BRIDGEPORT, Ct. (CN) – Taking his own stab at suspenseful prose, a federal judge found Friday that the man who sold the rights to “Friday the 13th” for just over $9,000 in 1979 is entitled to claw back the copyright.
“Nearly 40 years ago, a screenplay was written about Camp Crystal Lake,” the 62-page decision opens. “The film created from the screenplay went on to significant commercial success. Below that peaceful surface, however, was the Copyright Act’s termination right, waiting for just the right moment, when it would emerge and wreak havoc on the rights to the screenplay.”
Decided on Friday the 28th, the ruling in favor of screenwriter Victor Miller explains that the Copyright Act only took effect in 1978. Though the law granted authors the new benefit of being able to reclaim their copyrights once 35 years have passed, it also excludes independent contractors.
In 1979, a year after the success of the low-budget horror film “Halloween” had whet producers’ appetites, Miller was paid a lump sum of $9,282 for his screenplay and what is known in the business as a treatment.
The slasher flick went on to gross over $39.7 million in the U.S. box office, and 10 years later Miller wrangled another $27,396.46 to settle his disputes over residuals. Since then, Miller secured an additional $200,000. He was hit with a lawsuit in 2016, however, after serving three notices on the successors of the film with the intent of terminating their copyright.
Bringing their case in Connecticut, Horror Inc. and the Manny Co. argued that Miller was ineligible for the Copyright Act’s benefits because he penned “Friday the 13th” as a for-hire employee. Underhill determined Friday, however, that Miller met many of the characteristics of an independent contractor, having supplied his own tools, set his own hours and not worked at the hiring party’s place of business.
Though Manny did sign a a collective bargaining agreement with Miller’s union, the Writers’ Guild of America, in 1979, Underhill found this insufficient to deny Miller status as an independent contractor.
“Absent any basis in statute or precedent, the argument that the relevant measure of an independent contractor’s independence is his ability to depart from the terms of a collective bargaining agreement seems grounded in nothing other than Horror’s and Manny’s optimistic assertion that that is the case,” he wrote.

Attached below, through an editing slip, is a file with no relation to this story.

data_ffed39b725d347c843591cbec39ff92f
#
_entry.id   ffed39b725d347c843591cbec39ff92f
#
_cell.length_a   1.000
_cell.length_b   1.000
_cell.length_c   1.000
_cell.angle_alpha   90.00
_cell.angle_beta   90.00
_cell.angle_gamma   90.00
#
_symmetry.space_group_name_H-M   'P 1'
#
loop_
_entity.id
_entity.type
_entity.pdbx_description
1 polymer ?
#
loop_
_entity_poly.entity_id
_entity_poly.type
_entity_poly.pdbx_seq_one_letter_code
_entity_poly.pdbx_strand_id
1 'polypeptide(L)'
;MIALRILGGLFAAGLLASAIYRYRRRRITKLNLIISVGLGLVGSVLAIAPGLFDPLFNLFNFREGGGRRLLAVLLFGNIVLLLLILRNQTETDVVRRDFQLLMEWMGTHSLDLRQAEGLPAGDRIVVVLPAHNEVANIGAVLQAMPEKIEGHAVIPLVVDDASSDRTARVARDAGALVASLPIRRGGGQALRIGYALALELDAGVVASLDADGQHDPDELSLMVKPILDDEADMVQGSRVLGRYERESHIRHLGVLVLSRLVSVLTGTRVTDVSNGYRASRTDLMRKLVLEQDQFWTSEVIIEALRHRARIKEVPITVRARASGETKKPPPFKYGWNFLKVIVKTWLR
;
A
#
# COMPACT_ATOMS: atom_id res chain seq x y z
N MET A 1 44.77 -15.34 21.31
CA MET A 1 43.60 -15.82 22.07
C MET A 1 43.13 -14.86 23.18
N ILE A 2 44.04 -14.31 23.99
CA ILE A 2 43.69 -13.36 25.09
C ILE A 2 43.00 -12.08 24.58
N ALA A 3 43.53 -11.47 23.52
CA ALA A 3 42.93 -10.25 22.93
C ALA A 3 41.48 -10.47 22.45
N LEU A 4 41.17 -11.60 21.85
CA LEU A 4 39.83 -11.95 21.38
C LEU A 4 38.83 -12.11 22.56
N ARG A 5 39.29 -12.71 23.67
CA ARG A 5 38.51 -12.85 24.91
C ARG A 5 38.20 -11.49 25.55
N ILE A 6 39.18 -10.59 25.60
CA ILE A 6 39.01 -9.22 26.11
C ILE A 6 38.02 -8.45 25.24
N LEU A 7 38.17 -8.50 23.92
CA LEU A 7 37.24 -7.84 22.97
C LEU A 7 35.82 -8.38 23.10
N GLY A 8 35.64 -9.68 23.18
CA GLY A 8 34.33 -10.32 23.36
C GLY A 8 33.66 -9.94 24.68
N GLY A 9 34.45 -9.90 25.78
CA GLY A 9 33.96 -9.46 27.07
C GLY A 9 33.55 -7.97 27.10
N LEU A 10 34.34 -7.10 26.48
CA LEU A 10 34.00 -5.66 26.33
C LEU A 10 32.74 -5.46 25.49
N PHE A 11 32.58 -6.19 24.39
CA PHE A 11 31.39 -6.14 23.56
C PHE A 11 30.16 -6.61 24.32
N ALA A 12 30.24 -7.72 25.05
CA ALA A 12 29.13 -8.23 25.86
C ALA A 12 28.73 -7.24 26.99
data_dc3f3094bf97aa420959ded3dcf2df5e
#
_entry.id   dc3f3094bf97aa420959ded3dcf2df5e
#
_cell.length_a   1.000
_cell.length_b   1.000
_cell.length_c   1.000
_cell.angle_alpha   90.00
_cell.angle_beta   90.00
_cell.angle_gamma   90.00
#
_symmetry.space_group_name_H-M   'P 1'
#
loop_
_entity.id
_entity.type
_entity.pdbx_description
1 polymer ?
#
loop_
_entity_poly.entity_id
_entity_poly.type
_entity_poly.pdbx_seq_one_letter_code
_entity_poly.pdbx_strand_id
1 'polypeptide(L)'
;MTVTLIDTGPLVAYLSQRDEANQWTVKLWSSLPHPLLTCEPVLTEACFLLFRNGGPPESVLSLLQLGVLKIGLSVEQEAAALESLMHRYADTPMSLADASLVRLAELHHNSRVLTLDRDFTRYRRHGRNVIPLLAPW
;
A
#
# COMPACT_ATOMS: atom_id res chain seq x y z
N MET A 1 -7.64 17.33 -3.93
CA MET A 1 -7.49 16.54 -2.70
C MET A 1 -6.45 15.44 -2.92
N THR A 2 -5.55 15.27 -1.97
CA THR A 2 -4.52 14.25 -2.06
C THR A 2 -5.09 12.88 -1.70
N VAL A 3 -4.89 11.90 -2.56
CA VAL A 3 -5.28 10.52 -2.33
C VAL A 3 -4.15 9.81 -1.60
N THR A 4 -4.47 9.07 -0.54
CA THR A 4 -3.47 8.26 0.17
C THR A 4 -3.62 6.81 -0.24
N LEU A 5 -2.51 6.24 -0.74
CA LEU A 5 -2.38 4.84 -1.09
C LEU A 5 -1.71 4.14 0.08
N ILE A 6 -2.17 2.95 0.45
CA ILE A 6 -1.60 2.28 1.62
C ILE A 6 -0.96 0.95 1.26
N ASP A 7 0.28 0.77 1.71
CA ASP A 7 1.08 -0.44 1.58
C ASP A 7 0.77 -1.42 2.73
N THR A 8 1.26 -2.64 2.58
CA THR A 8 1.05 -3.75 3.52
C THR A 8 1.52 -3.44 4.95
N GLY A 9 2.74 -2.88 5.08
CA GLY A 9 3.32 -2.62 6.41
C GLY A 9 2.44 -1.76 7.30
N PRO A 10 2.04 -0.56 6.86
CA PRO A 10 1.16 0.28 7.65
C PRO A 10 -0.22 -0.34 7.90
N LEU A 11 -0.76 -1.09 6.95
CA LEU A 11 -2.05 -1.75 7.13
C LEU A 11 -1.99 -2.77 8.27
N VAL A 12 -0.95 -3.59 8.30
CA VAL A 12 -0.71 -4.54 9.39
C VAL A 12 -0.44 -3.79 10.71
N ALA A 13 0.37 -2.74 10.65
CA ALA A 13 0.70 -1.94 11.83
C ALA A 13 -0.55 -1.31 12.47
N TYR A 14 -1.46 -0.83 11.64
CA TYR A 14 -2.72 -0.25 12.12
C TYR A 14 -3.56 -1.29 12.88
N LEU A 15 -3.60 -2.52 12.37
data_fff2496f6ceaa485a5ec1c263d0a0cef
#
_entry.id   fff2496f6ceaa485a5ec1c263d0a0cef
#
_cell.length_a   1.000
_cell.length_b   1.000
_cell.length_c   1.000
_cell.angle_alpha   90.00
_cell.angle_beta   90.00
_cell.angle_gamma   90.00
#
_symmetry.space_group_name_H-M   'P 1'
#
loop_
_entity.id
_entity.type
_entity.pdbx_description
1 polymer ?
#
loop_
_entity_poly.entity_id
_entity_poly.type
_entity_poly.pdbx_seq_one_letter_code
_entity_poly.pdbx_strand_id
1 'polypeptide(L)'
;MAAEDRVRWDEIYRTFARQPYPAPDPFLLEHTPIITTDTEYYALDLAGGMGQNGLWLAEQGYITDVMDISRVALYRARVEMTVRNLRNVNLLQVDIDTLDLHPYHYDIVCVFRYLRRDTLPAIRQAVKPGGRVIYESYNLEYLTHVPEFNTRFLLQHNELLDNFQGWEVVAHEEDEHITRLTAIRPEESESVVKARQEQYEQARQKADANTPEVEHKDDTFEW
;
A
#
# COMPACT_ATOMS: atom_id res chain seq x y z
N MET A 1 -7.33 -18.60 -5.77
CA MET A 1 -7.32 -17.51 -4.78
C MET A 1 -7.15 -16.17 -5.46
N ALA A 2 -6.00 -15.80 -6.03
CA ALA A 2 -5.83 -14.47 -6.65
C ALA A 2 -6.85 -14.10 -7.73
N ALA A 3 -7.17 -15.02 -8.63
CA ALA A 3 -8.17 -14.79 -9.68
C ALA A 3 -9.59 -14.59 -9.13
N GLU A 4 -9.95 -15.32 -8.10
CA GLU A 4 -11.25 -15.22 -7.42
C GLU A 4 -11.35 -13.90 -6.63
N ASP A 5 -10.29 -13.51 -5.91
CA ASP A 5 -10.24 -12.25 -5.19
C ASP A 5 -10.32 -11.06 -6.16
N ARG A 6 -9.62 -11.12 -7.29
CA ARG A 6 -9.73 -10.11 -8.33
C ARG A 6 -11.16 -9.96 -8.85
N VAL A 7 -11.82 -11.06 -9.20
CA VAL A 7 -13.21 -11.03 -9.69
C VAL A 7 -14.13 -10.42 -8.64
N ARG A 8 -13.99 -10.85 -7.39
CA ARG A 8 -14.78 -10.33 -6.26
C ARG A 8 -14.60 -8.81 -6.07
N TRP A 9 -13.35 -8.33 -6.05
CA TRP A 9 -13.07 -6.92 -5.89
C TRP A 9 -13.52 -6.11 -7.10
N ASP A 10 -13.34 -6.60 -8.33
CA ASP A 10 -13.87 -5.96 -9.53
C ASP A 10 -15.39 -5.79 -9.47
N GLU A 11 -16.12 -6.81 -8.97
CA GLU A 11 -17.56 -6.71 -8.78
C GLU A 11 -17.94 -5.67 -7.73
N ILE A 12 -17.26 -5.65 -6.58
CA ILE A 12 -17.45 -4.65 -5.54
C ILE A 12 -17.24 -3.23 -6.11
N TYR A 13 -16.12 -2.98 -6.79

The ruling also emphasizes that Manny did not offer Miller employee benefits such as health care or a typewriter, and it did not deduct taxes or social security payments from his wages.
“Unfortunately for Horror and Manny, the Supreme Court’s agency-law analysis does not allow any exceptions for union members,” Underhill wrote, “and under the proper agency analysis Miller was not Manny’s employee. Accordingly, the screenplay written by Miller was not a work-for-hire.”
As to whether Miller can claim copyright in the film franchise’s famous monster, the hockey-masked Jason Voorhees, Judge Underhill said this issue is not ripe for adjudication.
“Horror may very well be able to argue that the Jason character present in later films is distinct from the Jason character briefly present in the first film, and Horror or other participants may be able to stake a claim to have added sufficient independently copyrightable material to Jason in the sequels to hold independent copyright in the adult Jason character,” Underhill wrote.
Though Jason is briefly introduced in the first film, the character was later developed in several sequels, a reboot of the original film and the crossover hit “Freddy vs. Jason.” The character Freddy Krueger emerged in 1984 with the film “A Nightmare on Elm Street.”
Miller’s attorney, John J. Martin, declined to comment on the ruling Monday. An attorney for the plaintiffs, Bonnie E. Eskenazi with Greenberg Glusker, did not immediately respond to a request for comment. Another plaintiffs’ attorney, Alexander Rudolf Malbin with Ferdinand IP, LLC, could not be reached at the end of business hours Monday.